Apparently the WSJ has dibs on the news of the sale and the content is gated. Ironically, neither the Financial Times which is UK-based or the Washington post which hovers over everything Marriott with a magnifying glass doesn't have a peep on this topic - yet.
HERE IS THE ARTICLE IN LAST SUNDAYS EDITION OF THE LONDON SUNDAY TIMES (28 FEB)
THE Candy brothers, property developers to the super-rich, are poised to enter the bidding battle for the Grosvenor House hotel on London’s Park Lane.
The five-star hotel is owned by Royal Bank of Scotland, the state-backed bank. It has appointed property agents at CB Richard Ellis to begin marketing the property, which overlooks Hyde Park. RBS is hoping to sell it for more than £500m.
Nick and Christian Candy, who are marketing One Hyde Park, London’s most expensive residential scheme, are thought to be working on the bid plans in partnership with an Asian financial backer.
The brothers, whose clients include Kylie Minogue and Gwyneth Paltrow, are understood to have shown interest in buying a serviced apartment block next door to Grosvenor House.
Property experts said they believe the Candy brothers want to buy the apartments and the hotel to create a giant luxury residential scheme for the über-wealthy.
Detailed financial information about the hotel, which is operated by Marriott, will be sent out during the next few weeks to potential buyers.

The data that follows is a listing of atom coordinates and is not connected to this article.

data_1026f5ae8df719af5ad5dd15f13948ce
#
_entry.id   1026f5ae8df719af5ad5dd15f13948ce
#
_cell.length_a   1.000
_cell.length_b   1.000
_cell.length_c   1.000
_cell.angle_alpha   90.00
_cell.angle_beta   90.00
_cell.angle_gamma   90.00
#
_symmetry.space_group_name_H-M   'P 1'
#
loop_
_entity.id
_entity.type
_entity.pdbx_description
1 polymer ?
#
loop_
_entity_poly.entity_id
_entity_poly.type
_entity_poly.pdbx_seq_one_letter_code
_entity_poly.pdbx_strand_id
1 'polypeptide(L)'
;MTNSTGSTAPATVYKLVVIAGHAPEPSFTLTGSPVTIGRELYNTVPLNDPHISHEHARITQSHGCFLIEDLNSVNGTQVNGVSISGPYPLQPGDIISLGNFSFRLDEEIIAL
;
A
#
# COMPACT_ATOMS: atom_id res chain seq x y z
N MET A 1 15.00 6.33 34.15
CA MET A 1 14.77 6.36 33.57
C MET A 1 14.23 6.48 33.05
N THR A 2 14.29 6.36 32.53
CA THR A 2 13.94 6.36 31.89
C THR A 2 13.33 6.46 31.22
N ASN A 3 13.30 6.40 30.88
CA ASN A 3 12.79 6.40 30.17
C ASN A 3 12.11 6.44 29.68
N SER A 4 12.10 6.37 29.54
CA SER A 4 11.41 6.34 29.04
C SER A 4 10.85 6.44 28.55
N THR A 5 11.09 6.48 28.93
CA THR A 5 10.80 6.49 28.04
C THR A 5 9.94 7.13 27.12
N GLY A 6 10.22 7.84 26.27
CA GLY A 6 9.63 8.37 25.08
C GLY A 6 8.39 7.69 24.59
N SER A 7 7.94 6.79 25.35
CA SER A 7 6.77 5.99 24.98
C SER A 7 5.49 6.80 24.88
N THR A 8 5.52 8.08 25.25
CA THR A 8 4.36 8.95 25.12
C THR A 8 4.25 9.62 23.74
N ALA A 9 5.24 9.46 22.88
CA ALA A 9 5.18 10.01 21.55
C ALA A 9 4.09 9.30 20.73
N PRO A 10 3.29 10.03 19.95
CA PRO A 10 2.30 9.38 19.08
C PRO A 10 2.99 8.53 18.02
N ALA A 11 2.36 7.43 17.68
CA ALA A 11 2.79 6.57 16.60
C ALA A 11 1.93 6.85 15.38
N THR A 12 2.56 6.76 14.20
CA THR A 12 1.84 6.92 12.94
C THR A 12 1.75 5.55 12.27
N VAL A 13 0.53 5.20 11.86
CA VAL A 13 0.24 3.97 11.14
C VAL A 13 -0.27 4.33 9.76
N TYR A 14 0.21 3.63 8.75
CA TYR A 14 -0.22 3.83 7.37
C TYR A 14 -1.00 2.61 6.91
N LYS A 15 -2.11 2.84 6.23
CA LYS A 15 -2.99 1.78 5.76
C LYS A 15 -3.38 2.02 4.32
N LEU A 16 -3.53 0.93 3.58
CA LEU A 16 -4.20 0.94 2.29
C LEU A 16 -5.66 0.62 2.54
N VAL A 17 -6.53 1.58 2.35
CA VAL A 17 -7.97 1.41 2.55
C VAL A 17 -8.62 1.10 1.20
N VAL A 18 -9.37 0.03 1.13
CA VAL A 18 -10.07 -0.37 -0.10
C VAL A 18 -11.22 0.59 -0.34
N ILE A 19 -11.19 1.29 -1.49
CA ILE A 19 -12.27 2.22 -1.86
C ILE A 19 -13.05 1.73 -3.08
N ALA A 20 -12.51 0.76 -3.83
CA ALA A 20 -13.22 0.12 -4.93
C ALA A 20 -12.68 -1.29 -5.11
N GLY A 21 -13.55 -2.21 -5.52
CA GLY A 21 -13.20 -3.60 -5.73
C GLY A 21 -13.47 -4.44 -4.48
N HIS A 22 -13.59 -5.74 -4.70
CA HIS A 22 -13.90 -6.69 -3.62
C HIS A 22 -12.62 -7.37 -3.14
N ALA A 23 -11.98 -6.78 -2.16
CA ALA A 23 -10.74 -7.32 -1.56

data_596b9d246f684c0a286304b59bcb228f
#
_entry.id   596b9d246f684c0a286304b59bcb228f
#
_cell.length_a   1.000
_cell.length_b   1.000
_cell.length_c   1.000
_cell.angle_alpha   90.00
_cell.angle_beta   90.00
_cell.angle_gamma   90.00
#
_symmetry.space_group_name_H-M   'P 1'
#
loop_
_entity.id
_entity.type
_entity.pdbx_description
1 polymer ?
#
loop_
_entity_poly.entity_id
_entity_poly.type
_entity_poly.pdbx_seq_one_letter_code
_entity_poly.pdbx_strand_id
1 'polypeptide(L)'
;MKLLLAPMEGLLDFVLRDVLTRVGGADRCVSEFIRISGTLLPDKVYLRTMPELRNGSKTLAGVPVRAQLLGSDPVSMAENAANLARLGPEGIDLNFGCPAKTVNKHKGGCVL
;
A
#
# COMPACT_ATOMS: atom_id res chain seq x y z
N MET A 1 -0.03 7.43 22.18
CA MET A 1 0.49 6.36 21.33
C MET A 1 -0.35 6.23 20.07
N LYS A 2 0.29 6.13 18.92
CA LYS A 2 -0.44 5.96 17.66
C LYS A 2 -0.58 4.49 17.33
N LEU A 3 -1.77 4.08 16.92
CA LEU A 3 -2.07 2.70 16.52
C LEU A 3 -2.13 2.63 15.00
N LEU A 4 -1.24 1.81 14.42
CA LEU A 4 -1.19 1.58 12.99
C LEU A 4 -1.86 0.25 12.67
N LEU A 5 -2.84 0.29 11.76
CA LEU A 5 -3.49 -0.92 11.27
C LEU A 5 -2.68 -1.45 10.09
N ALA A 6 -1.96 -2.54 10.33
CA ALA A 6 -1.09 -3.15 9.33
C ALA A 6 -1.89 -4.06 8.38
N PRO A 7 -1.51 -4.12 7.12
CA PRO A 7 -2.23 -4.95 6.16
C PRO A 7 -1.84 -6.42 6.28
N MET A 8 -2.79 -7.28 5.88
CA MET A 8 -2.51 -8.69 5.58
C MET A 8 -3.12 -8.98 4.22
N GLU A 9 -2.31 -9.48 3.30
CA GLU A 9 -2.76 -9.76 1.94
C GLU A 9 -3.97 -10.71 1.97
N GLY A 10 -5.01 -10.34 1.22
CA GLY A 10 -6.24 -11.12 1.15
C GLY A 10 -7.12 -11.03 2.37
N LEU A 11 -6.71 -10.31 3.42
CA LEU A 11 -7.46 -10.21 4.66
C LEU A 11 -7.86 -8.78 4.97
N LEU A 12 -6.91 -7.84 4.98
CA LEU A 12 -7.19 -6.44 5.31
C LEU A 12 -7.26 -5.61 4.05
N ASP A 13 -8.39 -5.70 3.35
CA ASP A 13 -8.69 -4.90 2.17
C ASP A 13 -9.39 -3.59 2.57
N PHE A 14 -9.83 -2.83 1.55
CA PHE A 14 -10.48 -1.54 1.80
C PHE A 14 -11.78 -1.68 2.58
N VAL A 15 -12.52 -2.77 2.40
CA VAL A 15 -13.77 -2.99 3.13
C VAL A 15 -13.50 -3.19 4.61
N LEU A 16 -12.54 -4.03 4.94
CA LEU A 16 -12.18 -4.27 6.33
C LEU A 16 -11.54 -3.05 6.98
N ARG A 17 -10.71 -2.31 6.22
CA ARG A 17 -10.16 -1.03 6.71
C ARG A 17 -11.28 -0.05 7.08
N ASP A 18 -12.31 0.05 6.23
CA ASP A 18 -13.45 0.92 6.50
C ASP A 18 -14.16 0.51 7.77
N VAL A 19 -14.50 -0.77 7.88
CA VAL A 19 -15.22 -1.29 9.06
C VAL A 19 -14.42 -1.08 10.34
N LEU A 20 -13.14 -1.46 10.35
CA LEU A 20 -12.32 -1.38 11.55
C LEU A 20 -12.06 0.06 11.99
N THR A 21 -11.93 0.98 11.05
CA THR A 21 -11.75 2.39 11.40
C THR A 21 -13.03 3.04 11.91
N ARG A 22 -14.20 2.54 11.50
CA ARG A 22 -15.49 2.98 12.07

RBS has invested about £135m in the Grosvenor House, refurbishing guest bedrooms and adding 48 extra rooms. The Great Room can house functions for more than 2,000 guests and is regularly used for award ceremonies and corporate dinners.
The building was once one of the largest private houses in Mayfair and the site was the home of the Duke of Westminster and the Grosvenor family.
It was in the family’s possession until the first world war, when the government requested it for state use. After the war the Grosvenors decided it was too lavish to maintain so it was sold and turned into a hotel.
RBS took control in 2001 when it paid £1.2 billion for 12 Le Meridien hotels as part of a sale and leaseback deal that was used by Nomura, the Japanese bank, to finance its £1.9 billion acquisition of Le Meridien from Compass.
RBS is now selling the hotel to cash in on rising property values, as it seeks to unwind large portions of its property portfolio.
"This is a "Grand Dame" of a hotel! Hope it all works out!"
Agreed. This high-profile property has seen a very 'colorful' decade. Telegraph.co.uk (photo shown above) states that Le Meridien had the lease, but The Royal Bank of Scotland took control in 2001. Le Meridien collapsed into receivership in 2003 and the baton passed to Marriott. According to WSJ, Marriott:
"has an operating lease of some 30 years. That means that a new buyer would not be able to operate the hotel or put in new management unless it negotiated to acquire the operating lease."
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